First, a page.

- Foreign traders whose shops have been closed by Ghanaian authorities have reacted in surprise to the decision
- According to them, the decision is unfair and does not show respect
- One of them wondered why such a decision would be taken when Ghanaians are freely doing business in Nigeria
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Some Nigerians in Ghana have registered their displeasure at the decision by the government to close down the shops owned by foreign traders in Accra.
According to them, Ghanaian authorities are not treating them fairly with respect to the decision to shut down the shops.
One of them, whose identity is not readily available, argued :
"You’ve locked the shops completely for eight months; you opened the shops after eight months and assessed every shop here. You gave each one $1,500 and $2,000 to pay to the Ghana Revenue Authority. They have started making the payments. Some of us have regularised our documents. You’re coming to lock the shops. Where do you expect us to recover the money you asked us to pay?"
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Per a classfmonline.com report, he then wondered if Ghanaians are being treated the same way in Nigeria, as millions of them are engaged in petty businesses but without passports.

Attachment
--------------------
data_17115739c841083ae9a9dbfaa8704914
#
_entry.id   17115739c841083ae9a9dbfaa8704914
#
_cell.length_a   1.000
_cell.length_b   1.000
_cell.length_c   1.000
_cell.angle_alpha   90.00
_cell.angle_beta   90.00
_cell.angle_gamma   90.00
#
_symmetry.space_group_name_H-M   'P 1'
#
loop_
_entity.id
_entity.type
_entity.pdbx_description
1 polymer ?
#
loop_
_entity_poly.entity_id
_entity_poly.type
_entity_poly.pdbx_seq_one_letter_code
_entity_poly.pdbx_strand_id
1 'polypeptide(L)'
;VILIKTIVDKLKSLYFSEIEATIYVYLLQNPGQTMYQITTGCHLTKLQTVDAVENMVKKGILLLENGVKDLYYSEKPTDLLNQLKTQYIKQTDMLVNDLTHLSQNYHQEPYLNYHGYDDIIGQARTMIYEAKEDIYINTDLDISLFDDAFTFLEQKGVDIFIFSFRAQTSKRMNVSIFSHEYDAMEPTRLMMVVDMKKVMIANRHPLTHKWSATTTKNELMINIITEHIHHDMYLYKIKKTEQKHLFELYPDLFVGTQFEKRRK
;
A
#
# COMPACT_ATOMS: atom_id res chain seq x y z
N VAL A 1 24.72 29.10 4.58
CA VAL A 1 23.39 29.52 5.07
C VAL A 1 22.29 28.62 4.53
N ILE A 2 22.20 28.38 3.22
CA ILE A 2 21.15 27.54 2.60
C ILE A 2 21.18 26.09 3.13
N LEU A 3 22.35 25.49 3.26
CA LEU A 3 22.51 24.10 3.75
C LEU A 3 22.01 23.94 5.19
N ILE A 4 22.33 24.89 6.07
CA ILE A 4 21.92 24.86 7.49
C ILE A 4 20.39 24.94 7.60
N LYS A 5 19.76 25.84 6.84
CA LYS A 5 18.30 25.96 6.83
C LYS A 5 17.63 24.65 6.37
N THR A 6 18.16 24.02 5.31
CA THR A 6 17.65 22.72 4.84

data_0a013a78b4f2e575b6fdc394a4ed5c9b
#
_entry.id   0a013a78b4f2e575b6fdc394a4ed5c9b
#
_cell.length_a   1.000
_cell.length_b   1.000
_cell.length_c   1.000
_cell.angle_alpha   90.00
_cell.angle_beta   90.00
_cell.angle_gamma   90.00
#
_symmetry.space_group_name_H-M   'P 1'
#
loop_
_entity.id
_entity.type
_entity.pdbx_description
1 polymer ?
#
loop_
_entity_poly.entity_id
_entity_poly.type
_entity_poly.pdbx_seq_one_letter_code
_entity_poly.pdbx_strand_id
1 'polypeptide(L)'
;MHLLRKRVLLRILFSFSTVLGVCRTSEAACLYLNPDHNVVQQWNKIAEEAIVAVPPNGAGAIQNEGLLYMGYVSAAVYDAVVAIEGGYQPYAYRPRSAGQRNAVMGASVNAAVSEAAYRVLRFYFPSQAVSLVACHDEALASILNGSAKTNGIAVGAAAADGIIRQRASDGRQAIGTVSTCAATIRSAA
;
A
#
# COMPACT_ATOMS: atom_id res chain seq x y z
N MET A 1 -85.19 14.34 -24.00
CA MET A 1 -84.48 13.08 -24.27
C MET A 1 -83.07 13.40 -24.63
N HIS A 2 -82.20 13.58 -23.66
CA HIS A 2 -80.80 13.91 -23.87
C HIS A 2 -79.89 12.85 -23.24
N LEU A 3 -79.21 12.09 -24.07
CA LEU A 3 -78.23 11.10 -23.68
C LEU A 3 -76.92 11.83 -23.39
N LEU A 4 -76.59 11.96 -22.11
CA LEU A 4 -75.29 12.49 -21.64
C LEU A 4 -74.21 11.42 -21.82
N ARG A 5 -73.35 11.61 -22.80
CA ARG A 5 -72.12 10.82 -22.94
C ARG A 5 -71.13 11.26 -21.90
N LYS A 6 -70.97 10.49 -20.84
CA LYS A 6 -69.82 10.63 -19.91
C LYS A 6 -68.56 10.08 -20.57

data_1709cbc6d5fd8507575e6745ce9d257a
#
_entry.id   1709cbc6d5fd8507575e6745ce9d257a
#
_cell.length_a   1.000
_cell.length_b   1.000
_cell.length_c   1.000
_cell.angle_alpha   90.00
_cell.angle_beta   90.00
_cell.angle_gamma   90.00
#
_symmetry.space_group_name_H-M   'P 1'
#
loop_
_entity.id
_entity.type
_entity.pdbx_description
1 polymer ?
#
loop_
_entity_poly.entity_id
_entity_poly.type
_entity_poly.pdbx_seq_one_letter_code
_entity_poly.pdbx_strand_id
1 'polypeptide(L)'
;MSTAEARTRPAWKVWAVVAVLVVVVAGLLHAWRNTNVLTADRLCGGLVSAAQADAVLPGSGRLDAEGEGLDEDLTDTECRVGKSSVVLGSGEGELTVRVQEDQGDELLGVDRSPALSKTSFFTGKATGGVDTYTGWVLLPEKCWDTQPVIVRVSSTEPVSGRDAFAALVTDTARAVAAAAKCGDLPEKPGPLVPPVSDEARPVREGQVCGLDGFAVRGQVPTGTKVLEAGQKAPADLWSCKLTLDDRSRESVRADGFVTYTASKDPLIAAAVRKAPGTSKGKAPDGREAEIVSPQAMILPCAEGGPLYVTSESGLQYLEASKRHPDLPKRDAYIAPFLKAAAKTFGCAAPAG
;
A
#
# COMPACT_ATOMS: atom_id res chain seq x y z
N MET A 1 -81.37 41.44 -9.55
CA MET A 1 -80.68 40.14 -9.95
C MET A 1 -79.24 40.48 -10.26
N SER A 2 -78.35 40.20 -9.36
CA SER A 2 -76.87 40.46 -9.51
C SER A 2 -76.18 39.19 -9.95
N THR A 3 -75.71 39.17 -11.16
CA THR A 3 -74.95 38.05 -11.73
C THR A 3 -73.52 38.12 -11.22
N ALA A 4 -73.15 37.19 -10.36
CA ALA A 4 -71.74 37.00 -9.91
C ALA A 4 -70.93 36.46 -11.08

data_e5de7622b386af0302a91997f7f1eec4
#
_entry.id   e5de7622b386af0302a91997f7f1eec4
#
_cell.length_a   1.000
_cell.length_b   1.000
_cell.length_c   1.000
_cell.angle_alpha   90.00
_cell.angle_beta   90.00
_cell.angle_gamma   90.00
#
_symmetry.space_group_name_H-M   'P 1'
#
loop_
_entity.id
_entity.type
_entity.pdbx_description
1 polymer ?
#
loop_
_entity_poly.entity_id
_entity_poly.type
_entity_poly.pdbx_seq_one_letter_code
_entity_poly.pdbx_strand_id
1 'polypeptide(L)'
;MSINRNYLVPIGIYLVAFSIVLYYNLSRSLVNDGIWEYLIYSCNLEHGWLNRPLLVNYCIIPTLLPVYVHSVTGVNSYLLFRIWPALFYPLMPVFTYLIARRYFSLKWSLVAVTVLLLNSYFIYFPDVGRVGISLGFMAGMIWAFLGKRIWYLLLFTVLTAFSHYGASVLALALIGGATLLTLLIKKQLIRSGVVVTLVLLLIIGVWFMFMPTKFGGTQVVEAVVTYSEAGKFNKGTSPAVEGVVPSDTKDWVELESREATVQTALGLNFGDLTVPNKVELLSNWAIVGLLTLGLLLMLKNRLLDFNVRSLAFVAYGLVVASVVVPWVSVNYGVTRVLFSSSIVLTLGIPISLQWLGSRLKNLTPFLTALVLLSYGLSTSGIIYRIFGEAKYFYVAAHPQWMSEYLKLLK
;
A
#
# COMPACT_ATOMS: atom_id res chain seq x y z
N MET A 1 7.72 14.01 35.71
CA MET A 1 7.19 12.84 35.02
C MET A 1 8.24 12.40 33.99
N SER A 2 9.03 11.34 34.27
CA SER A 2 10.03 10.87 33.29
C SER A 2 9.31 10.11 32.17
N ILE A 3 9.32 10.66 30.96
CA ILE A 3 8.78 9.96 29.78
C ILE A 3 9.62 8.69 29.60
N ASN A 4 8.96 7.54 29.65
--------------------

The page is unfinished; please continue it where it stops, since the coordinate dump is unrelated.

YEN.com.gh earlier reported that the Presidential Committee on Retail Trade, which operates under the Ministry of Trade and Industry, will begin closing down foreign-owned shops without business operating documents.
The shops are deemed to be illegally operating in retail trade and the committee will begin its work on Tuesday, August 13, 2020. The exercise is expected to begin at Kwame Nkrumah Circle and will then extend to areas such as Opera Square, Zongo Lane, Kantamanto, UTC, and Kumasi.
In another report, the GUTA called for the immediate closure of all retail shops owned by foreigners at Kwame Nkrumah Circle in Accra. GUTA argued that the foreign traders are illegally operating there and need to cease operations as soon as possible.
Joseph Oteng, the association’s president, revealed that the Association has inspected working documents of such traders and concluded that about 90% of them are breaking the law. He went on to say that the Association will not support any wrongdoing and, for that reason, there is a need for a closure of such shops in order to quell tension in Ghana.
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